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So are we Cæsur's friends, that have abridged
His time of fearing death. - Stoop, Romans, stoop,
And let us bathe our hands in Cæsar's blood
Up to the elbows, and besmear our swords:
Then walk we forth, even to the market-place;
And, waving our red weapons o'er our heads,
Let's all cry, Peace! Freedom! and Liberty! 332. Cas. Stoop, then, and wash. How many ages hence,
Shall this our lofty scene be acted over
In states unborn, and accents yet unknown! 333. Bru. How many times shall Cæsar bleed in sport,
That now on Pompey's basis lies along,
No worthier than the dust!
334• Cas. So oft as that shall be,
So often shall the knot of us be called
The men that gave their country liberty.
Dec. What, shall we forth? 336. Cas. Ay, every man away:
Brutus shall lead; and we will grace his heels
With the most boldest and best hearts of Rome.
Enter a SERVANT. Bru. Soft, who comes here! A friend of Antony's. 338. Serv. Thus, Brutus, did my master bid me kneel;
Thus did Mark Antony bid me fall down:
And, being prostrate, thus he bade me say.
Brutus is noble, wise, valiant, and honest;
Cæsar was mighty, bold, royal, and loving:
Say, I love Brutus, and I honor him;
Say, I feared Cæsar, honored him, and loved him.
If Brutus will vouchsafe that Antony
May safely come to him, and be resolved
How Cæsar hath deserved to lie in death,
Mark Antony shall not love Cæsar dead
So well as Brutus living; but will follow
The fortunes and affairs of noble Brutus,
Thorough the hazards of this untrod state,
With all true faith. So says my master Antony.
»39. Bru. Thy master is a wise and valiant Roman;
I never thought him worse.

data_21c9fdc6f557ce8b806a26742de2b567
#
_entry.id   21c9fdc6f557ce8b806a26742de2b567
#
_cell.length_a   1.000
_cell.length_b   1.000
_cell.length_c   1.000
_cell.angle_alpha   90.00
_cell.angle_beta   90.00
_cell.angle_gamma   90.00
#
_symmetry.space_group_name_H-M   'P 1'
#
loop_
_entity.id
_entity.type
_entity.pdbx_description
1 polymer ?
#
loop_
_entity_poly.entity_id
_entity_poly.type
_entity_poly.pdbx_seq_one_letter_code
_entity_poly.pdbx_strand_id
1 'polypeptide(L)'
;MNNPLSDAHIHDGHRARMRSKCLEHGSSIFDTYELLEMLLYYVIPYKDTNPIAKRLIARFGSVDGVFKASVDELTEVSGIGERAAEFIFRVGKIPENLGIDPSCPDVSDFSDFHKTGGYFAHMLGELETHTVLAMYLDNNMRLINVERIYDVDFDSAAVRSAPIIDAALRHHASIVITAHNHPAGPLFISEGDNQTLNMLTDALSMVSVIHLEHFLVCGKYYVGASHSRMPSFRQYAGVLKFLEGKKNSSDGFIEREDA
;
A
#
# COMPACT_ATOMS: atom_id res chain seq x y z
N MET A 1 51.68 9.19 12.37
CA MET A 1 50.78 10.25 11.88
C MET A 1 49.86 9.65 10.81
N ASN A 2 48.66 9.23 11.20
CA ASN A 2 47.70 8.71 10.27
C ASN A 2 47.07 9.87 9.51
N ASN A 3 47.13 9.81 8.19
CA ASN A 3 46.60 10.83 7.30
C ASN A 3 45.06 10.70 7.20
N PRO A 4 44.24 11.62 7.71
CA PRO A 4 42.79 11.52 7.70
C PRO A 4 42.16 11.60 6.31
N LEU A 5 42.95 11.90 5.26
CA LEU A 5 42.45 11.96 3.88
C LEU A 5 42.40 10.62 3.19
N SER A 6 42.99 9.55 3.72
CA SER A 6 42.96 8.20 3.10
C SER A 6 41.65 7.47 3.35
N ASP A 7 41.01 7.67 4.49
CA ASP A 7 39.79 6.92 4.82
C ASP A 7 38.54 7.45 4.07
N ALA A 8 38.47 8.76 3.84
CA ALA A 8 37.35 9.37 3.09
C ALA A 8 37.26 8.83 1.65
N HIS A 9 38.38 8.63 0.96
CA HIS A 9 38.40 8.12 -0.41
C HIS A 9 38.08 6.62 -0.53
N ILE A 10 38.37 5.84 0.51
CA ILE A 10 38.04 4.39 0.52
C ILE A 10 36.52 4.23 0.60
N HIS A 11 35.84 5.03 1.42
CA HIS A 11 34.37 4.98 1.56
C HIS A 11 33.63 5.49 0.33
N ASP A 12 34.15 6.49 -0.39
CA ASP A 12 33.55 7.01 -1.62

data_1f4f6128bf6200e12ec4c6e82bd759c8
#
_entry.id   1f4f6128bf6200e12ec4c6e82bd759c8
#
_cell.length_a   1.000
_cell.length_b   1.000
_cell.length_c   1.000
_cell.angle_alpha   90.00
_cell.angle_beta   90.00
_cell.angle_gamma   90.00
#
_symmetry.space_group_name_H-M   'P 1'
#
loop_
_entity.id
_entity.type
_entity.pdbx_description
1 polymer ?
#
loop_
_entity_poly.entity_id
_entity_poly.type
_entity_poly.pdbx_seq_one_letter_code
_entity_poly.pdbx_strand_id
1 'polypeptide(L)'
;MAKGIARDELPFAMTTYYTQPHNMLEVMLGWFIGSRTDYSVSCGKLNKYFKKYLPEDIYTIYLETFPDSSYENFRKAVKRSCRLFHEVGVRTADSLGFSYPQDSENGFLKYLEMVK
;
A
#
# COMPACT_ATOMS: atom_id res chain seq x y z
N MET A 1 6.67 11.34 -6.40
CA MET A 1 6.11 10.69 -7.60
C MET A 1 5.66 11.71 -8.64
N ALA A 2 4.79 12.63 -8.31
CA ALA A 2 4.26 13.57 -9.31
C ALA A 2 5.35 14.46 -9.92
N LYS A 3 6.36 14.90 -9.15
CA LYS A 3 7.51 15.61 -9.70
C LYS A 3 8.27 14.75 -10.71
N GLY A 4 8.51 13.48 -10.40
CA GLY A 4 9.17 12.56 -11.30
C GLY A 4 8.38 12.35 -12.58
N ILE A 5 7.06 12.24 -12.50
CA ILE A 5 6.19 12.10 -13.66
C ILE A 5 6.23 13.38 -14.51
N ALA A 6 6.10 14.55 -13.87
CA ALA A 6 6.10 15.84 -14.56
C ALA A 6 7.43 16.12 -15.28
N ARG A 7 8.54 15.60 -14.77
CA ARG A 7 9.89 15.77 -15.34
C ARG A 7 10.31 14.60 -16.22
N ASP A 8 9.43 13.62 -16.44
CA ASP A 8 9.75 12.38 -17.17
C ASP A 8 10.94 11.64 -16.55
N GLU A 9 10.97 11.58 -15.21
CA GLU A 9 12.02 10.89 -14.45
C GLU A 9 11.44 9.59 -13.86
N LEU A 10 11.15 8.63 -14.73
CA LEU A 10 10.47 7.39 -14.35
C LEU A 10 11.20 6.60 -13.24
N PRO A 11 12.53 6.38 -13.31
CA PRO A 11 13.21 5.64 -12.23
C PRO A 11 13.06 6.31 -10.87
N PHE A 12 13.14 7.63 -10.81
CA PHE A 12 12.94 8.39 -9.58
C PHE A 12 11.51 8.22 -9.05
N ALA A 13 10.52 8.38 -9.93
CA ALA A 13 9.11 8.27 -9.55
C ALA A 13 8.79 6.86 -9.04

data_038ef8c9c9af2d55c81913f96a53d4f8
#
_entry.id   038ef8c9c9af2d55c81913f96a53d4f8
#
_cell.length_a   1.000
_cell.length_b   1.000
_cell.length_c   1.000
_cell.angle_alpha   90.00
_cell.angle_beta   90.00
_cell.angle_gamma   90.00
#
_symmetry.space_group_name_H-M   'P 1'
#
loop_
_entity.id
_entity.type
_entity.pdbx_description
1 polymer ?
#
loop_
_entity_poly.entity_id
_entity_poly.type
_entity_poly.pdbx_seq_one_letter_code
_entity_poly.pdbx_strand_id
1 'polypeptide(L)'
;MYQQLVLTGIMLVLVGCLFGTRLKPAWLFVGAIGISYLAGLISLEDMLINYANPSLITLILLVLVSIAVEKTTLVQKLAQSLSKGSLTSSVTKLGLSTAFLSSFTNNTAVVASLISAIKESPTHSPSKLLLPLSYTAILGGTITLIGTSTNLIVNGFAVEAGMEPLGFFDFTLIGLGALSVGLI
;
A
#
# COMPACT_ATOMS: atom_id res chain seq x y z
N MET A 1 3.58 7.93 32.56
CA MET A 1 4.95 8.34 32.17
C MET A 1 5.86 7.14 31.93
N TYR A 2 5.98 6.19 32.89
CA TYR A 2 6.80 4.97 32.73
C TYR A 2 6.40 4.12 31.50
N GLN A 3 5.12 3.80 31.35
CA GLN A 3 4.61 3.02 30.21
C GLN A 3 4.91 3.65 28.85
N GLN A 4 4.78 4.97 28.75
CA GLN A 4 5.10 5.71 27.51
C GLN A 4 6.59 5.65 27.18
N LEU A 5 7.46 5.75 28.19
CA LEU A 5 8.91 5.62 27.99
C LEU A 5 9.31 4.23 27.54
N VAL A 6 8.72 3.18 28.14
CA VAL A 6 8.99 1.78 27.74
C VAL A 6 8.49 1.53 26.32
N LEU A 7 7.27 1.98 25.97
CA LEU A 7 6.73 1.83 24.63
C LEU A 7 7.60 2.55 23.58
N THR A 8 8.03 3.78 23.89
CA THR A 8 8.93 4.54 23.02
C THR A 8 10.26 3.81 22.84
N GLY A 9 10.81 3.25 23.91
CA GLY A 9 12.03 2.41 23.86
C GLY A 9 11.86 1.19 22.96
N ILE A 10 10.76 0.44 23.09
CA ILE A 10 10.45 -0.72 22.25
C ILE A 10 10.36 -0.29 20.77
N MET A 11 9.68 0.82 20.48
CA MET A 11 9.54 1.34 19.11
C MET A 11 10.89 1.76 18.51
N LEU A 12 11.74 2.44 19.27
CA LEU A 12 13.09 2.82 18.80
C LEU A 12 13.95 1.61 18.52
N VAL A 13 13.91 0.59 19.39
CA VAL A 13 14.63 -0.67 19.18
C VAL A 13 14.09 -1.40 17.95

Tell him, so please him come unto this place,
He shall be satisfied; and, by my honor,
Serv. I'll fetch him presently.
[Exit Serv. 341. Bru. I know that we shall have him well to friend. 342. Cas. I wish we may: but yet have I a mind
That fears him much; and my misgiving still
Falls shrewdly to the purpose.
Re-enter ANTONY. 343. Bru. But here comes Antony. - Welcome, Mark An
344. Ant. O mighty Cæsar! Dost thou lie so low?
Are all thy conquests, glories, triumphs, spoils,
Shrunk to this little measure? Fare thee well.
I know not, gentlemen, what you intend,
Who else must be let blood, who else is rank:
If I myself, there is no hour so fit
As Cæsar's death's hour; nor no instrument
Of half that worth as those your swords, made rich
With the most noble blood of all this world.
I do beseech ye, if you bear me hard,
Now, whilst your purpled hands do reek and smoke,
Fulfil your pleasure. Live a thousand years,
I shall not find myself so apt to die:
No place will please me so, no mean of death,
As here, by Cæsar and by you, cut off,
The choice and master spirits of this age.
345. Bru. O Antony! beg not your death of us.
Though now we must appear bloody and cruel,
As, by our hands, and this our present act,
You see we do, yet see you but our hands,
And this the bleeding business they have done :
Our hearts you see not, they are pitiful;
And pity to the general wrong of Rome
(As fire drives out fire, so pity, pity),
Hath done this deed on Cæsar. For your part,
To you our swords have leaden points, Mark Antony:
Our arms, in strength of welcome, and our hearts,
Of brothers' temper, do receive you in,
With all kind love, good thoughts, and reverence.
Cas. Your voice shall be as strong as any man's,